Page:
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Normally I see that 続ける is being paired with を instead, eg , 仕事を続けてください。(please continue working).

But what about this example i got after searching one of the many definitions of the て-form from kotobank.jp (https://kotobank.jp/word/て-573101#E3.83.87.E3.82.B8.E3.82.BF.E3.83.AB.E5.A4.A7.E8.BE.9E.E6.B3.89).

補助動詞に続けて、動作・作用の内容を具体的に示す意を表す。 (補助動詞に続けて、action・represents the specific indication of the contents of an action.) , it means something like this right ? What does 補助動詞に続けて mean ?

Another example I got from the web is "飲み忘れずに続けるコツ", what does this mean ? Also, how does the verb 飲み忘れる come to exist as I cant find anything about it on the dictionary? Shouldn't it be a compound verb like 着替える or 繰り返す ?

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Depending on the context, ~に続ける means both of the following:

  • to continue from ~; to follow ~ (~の後に続ける)
    • 彼に続けて話す
      to speak following his speech
    • メインディッシュに続けてデザートを食べる
      to eat dessert after the main dish
    • 昨日に続けて今日もその仕事をしています。
  • to continue to ~; to be followed by ~ (~へ続ける, ~へ続くようにする)
    • 補助動詞に続けて
      continuing to a subsidiary verb
    • 今回の成功を次の成功に続けたい。
      I want to make this success to be followed by next ones.
    • 次ページに続ける to continue to the next page

Something like 攻撃を回避に続ける is ambiguous and can mean both "to dodge right after attacking" or "to attack right after dodging" depending on the context. In your case, it's obviously about the te-form followed by a subsidiary verb.


But に has many functions, and に right before 続ける may play different roles:

  • この仕事を彼に続けて欲しい。
    I want him to continue this job. (彼に modifies 欲しい rather than 続ける)
  • 効果的に続けてトレーニングをする
    to effectively continue the training (に turns a na-adjective to an adverb)
  • 飲み忘れずに続けてください。
    Please continue (taking the pills) without forgetting to do so. (に is part of the ずに construction)
  • Hmm , for に to mean "from", should'nt the verb have a nuance of "receiving" like for example "先生に習った" or "彼にもらう" ? – Fishsticks Sep 22 '18 at 13:52
  • @Fishsticks Then you may want to understand it as "to connect to X" rather than "to continue from X". – naruto Sep 23 '18 at 3:51
  • Are there any more verbs that work like this ? If you dont mind naming a few and if anything comes to mind – Fishsticks Sep 23 '18 at 6:34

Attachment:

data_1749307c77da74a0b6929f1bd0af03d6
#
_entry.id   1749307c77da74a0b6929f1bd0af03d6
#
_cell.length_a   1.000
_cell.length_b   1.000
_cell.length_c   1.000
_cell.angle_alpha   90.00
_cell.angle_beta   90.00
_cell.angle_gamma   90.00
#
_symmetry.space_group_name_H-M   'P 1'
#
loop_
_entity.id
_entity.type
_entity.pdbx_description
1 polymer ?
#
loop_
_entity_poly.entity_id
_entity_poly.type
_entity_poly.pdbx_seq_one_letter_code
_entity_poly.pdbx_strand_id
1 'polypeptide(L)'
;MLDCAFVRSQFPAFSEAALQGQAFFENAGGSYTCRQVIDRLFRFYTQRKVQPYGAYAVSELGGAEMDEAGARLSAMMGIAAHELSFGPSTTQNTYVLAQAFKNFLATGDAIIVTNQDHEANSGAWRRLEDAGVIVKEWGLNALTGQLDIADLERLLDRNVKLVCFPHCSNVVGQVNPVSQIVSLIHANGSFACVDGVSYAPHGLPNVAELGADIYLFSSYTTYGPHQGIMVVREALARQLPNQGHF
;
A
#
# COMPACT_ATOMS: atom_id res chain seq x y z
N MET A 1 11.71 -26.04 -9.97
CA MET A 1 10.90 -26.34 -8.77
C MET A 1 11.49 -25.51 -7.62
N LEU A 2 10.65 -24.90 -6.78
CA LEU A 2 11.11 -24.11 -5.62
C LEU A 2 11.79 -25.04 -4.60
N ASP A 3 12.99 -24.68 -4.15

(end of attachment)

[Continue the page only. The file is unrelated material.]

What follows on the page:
• 1
    @Fishsticks Not at the moment. Let's think the shared underlying meaning of ~に続ける is "to make it continuous with X", where X can be both something in the past and something in the future. – naruto Sep 23 '18 at 6:40
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補助動詞に続けて

It means "followed by 補助動詞" when using the て-form.

Like the example shown on the website:

「思い出してみる」「嫌になってしまう

飲み忘れずに続ける

This means, Continue without forgetting to drink. And 飲み忘れる means forgot to drink. which is a composition of noun (飲み) and verb (忘れる).

  • I suggest making it clear that 飲み忘れずに and 続ける are referring to the same thing. When Japanese is translated to English, it often appears redundant, since redundancy is generally not liked in English, the reader assumes it is not redundant. So "continue without forgetting to drink" looks like two separate things "Continue (to exercise) without forgetting to drink (water)" but the Japanese is actually talking about the same thing, "continue (to take your medicine) without forgetting to take your medicine" calpis-shop.jp/drink_check (I assume this is where the example came from) – By137 Sep 22 '18 at 5:55
  • I appreciate the reply but I still dont quite understand the use of に with 続ける、in the first example can i think of it as something like "followed by 補助動詞" and in the second example why not use を instead ? – Fishsticks Sep 22 '18 at 6:16
  • @Fishsticks Yes definitely "followed by 補助動詞" makes more sense. I have edited my answers. And what do you mean by を instead? 飲み忘れず続ける is not correct. – kawamurakazushi Sep 22 '18 at 11:17
  • Ah of course , 飲み忘れず is a verb so it cannot take the を particle ,silly me . Also, is it right for me to interpret the noun/verb that is marked by に to be like the "target" ? So for the first example it will be something like "continue/follow (with) 補助動詞" and for the second is "continue to drink without forgetting". – Fishsticks Sep 22 '18 at 12:18
  • Yup, you're right. – kawamurakazushi Sep 22 '18 at 12:53

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